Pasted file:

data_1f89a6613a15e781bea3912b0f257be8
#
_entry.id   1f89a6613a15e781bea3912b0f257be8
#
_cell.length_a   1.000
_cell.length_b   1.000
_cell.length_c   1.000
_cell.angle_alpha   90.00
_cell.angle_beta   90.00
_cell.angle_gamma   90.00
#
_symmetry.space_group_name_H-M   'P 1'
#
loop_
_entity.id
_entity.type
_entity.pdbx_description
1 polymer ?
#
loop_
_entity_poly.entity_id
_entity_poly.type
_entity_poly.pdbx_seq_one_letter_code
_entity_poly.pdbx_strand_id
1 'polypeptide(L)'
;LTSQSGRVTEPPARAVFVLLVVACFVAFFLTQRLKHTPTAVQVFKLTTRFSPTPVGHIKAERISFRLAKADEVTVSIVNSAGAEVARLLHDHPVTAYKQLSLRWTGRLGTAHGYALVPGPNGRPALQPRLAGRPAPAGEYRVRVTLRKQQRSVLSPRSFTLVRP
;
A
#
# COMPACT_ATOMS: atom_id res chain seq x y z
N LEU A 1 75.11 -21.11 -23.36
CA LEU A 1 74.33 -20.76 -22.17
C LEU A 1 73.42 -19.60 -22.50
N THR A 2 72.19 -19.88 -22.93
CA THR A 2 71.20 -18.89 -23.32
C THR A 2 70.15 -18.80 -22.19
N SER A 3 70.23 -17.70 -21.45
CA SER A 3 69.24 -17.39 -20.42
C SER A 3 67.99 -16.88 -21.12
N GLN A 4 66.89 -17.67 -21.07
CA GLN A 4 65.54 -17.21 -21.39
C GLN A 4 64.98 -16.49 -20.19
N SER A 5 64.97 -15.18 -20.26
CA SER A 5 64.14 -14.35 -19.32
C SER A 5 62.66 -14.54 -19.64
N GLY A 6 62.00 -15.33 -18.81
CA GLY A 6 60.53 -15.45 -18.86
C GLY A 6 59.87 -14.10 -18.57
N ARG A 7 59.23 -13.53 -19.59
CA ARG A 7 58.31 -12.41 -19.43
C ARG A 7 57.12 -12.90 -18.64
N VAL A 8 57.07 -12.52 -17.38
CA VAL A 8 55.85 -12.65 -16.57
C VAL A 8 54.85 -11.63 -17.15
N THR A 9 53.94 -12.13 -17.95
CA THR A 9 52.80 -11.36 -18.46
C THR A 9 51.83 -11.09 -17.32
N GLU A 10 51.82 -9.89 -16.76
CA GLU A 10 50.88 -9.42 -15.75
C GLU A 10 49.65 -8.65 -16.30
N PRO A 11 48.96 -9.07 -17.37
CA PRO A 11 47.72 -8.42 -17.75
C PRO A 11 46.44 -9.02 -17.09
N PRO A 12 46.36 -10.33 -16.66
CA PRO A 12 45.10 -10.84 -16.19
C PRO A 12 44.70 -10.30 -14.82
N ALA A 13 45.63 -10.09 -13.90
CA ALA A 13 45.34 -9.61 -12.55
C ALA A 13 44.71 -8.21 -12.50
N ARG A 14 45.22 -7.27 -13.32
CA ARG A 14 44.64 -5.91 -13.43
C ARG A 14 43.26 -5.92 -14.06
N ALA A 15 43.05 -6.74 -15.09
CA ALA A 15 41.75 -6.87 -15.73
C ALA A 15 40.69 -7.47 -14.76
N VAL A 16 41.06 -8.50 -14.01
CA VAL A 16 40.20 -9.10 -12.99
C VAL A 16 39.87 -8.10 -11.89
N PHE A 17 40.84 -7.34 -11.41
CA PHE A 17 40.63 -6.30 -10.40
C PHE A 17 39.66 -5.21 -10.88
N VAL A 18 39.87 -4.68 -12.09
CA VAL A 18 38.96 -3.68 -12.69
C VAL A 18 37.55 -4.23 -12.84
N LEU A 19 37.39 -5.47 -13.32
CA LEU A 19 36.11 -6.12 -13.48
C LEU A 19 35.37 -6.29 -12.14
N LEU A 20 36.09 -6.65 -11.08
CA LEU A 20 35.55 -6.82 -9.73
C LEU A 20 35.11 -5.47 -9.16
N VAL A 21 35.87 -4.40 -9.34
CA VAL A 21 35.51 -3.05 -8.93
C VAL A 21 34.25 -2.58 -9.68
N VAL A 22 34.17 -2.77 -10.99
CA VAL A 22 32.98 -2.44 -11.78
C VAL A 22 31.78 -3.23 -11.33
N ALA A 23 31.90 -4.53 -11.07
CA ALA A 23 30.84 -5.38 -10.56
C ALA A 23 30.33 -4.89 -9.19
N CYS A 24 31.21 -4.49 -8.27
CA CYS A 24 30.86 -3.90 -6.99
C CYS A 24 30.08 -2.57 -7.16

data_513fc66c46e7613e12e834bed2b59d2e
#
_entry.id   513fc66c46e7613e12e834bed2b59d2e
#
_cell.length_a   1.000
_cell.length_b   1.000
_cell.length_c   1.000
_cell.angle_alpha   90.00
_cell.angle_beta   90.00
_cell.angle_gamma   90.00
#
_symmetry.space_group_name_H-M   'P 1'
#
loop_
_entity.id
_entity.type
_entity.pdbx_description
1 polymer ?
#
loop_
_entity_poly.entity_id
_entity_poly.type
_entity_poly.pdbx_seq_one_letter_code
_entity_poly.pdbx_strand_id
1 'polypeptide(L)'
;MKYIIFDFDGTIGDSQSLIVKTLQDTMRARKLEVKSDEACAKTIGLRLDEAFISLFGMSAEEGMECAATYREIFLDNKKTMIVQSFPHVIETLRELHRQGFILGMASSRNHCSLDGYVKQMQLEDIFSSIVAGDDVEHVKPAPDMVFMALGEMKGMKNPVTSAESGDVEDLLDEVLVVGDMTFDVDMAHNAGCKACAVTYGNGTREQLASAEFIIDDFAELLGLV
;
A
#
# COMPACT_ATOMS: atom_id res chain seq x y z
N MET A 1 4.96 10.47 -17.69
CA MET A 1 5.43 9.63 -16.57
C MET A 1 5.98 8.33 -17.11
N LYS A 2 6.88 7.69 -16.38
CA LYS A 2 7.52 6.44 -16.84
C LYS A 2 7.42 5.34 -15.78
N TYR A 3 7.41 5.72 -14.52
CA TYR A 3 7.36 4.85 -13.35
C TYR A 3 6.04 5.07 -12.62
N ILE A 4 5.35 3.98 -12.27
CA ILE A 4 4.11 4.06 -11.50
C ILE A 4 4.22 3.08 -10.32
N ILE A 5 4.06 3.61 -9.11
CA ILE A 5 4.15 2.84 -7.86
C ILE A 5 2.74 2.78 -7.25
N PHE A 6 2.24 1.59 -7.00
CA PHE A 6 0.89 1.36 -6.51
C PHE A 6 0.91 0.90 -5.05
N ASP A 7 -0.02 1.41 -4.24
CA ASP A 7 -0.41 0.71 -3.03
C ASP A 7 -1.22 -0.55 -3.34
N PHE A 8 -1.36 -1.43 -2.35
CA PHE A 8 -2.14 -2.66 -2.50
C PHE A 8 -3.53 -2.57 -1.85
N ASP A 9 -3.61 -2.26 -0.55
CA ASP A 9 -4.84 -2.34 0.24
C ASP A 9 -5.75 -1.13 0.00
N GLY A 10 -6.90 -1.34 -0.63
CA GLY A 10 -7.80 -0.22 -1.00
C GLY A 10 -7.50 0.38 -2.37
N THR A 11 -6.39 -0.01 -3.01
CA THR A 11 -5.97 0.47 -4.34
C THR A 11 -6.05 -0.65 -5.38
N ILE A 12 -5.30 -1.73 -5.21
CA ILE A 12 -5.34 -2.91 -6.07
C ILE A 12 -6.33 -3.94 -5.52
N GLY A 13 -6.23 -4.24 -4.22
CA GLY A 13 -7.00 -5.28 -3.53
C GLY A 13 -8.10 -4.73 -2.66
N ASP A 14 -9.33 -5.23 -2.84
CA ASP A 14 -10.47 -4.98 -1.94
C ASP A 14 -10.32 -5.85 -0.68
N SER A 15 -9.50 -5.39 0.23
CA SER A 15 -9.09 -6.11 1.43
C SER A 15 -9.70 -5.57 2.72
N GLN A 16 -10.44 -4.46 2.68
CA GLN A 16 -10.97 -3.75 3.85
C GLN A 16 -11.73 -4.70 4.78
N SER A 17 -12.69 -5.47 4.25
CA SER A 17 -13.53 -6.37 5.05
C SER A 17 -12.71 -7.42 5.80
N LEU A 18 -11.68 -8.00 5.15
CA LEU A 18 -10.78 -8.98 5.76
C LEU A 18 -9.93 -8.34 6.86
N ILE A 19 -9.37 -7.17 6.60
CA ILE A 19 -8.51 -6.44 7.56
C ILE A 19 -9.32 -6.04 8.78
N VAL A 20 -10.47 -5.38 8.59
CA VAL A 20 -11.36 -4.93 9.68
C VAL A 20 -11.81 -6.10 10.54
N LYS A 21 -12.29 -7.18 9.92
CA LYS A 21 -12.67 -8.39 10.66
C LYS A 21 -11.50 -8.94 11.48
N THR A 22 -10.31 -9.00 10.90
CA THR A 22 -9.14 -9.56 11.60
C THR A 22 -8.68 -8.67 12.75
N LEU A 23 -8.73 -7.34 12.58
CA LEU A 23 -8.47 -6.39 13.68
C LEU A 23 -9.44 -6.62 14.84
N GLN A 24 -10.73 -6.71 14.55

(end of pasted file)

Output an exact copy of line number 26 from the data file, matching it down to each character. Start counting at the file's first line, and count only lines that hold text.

;LTSQSGRVTEPPARAVFVLLVVACFVAFFLTQRLKHTPTAVQVFKLTTRFSPTPVGHIKAERISFRLAKADEVTVSIVNSAGAEVARLLHDHPVTAYKQLSLRWTGRLGTAHGYALVPGPNGRPALQPRLAGRPAPAGEYRVRVTLRKQQRSVLSPRSFTLVRP